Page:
Gardening has been a lifelong passion for Wende and she’d like to share her passion with her readers. Follow her as she writes about her gardening adventures, lists tasks to do depending on the season, and gives easy to understand gardening advice.
Great News! After 20 years, the USDA has updated the Plant Hardiness Zones! Beware, our Zone 4 (or 5 depending on where you live) has now become Zone 5b (-15 to -10F). The new 13 zone map has been brought into the internet age with GIS-based interactive maps and more accurate zones that take into consideration things like elevation, terrain, and closeness to bodies of water. Using a 30 year timespan (unlike the 1990 version that used a 13 yr span), many more weather stations, and expert input from the climatic and horticultural community, the map is much more accurate than it was plus it shows a 5 degree increase (warmer) overall for the US.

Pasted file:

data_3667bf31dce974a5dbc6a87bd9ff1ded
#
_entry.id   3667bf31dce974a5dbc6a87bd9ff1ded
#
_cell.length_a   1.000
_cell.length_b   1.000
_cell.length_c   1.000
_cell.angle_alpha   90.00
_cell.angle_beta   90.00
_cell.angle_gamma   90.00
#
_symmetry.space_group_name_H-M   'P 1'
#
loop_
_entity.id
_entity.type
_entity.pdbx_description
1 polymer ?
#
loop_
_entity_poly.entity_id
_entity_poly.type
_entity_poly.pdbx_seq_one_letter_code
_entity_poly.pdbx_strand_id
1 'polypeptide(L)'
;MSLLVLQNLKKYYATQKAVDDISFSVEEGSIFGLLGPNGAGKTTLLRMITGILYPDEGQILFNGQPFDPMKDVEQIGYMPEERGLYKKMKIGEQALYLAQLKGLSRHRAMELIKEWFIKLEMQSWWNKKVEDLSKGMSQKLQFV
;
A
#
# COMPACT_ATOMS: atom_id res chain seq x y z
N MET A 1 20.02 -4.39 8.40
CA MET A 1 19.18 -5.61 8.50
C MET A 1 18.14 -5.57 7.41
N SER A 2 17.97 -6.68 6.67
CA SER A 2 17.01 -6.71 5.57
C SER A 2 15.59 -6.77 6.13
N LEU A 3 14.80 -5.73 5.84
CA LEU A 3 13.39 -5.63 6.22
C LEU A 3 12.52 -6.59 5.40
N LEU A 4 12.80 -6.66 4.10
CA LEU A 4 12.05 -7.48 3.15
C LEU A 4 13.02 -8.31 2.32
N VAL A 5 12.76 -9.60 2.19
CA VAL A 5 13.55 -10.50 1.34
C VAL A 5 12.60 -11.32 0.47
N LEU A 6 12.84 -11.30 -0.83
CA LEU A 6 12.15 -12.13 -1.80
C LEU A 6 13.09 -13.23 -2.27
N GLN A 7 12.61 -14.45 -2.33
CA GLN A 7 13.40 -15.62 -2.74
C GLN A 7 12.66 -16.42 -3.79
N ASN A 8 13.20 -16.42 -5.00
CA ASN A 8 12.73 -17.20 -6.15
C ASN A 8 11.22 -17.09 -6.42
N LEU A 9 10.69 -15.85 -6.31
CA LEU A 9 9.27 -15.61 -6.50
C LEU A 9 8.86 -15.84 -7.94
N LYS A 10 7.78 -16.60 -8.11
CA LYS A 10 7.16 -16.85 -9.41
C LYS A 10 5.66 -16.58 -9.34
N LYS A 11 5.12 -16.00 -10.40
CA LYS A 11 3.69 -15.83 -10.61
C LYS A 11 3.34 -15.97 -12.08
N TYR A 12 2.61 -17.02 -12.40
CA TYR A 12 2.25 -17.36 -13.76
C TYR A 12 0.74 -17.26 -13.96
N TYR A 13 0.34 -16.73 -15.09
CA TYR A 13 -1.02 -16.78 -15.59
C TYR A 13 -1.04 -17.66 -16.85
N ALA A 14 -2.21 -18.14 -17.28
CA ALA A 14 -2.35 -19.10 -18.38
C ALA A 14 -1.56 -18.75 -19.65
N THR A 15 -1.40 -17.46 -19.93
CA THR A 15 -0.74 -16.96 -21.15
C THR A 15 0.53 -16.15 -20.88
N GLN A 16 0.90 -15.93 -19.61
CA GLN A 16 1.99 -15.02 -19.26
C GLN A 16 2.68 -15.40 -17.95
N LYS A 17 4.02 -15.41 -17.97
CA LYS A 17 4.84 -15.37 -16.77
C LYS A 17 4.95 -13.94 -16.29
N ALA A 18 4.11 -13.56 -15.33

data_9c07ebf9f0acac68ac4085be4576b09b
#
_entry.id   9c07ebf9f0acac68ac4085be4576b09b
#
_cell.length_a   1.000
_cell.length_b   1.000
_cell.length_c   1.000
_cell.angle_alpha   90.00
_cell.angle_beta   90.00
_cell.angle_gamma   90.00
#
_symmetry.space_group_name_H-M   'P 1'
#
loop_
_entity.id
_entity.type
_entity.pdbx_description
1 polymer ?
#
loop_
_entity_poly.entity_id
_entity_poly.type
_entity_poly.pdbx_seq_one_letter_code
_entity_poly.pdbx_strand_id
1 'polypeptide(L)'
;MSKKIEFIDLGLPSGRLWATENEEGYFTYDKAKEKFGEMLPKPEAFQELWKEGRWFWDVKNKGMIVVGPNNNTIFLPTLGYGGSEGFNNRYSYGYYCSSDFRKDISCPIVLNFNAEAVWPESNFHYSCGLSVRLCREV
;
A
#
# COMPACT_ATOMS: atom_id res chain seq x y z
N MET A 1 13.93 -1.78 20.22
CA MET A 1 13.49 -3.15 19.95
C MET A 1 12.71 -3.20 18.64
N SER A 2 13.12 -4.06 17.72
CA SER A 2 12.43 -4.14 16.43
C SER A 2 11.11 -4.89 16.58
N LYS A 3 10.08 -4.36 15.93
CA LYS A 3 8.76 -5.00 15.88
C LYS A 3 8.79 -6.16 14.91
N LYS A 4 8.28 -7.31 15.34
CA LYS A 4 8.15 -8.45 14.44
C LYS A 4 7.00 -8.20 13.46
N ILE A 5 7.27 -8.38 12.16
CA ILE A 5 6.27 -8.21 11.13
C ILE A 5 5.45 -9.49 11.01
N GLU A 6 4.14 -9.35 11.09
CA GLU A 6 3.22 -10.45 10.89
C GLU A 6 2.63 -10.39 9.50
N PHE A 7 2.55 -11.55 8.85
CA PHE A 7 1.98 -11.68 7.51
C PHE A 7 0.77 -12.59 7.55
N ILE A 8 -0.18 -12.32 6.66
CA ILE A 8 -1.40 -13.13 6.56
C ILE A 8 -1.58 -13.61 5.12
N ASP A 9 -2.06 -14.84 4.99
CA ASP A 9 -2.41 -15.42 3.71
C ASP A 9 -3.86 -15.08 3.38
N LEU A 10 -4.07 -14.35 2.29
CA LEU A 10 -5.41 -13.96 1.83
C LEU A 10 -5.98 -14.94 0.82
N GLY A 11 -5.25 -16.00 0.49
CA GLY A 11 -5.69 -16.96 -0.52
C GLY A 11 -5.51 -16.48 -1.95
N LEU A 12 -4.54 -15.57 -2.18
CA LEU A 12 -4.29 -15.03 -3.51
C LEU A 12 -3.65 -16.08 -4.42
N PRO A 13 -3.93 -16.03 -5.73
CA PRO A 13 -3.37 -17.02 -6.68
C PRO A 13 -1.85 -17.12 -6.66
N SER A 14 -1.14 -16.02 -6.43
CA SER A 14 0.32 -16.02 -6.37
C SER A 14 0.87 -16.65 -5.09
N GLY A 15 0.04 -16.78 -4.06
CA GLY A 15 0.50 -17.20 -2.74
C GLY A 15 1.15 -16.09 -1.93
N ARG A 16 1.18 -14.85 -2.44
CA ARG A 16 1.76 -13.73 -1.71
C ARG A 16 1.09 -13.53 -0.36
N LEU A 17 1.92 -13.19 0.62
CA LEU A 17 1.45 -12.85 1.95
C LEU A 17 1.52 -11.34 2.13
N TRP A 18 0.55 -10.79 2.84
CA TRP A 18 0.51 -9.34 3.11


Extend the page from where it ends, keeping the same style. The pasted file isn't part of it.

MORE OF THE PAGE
Zone 5b's limits go just west of Waukesha, where it becomes 5a (colder!). Plant hardiness zone designations represent the average annual extreme minimum temperatures at a given location during a particular time period - emphasis on average. They do not represent the lowest temperatures that can happen.
Although home gardeners are the biggest users of this map, it is also used in insuring crops, scientific research like insect and weed dispursement modeling, and also for forecasting of products and services that are affected by weather.
Of course, we gardeners know what plants thrive in our WI winters because those winners are living happily in our yards. I hope that when plants are labeled for sale this spring they will have the new zones on them and that it doesn't create too much confusion. Nurseries will need to educate their employees and be ready to do a lot of explaining for customers.
interactive map: http://planthardiness.ars.usda.gov/PHZMWeb/Default.aspx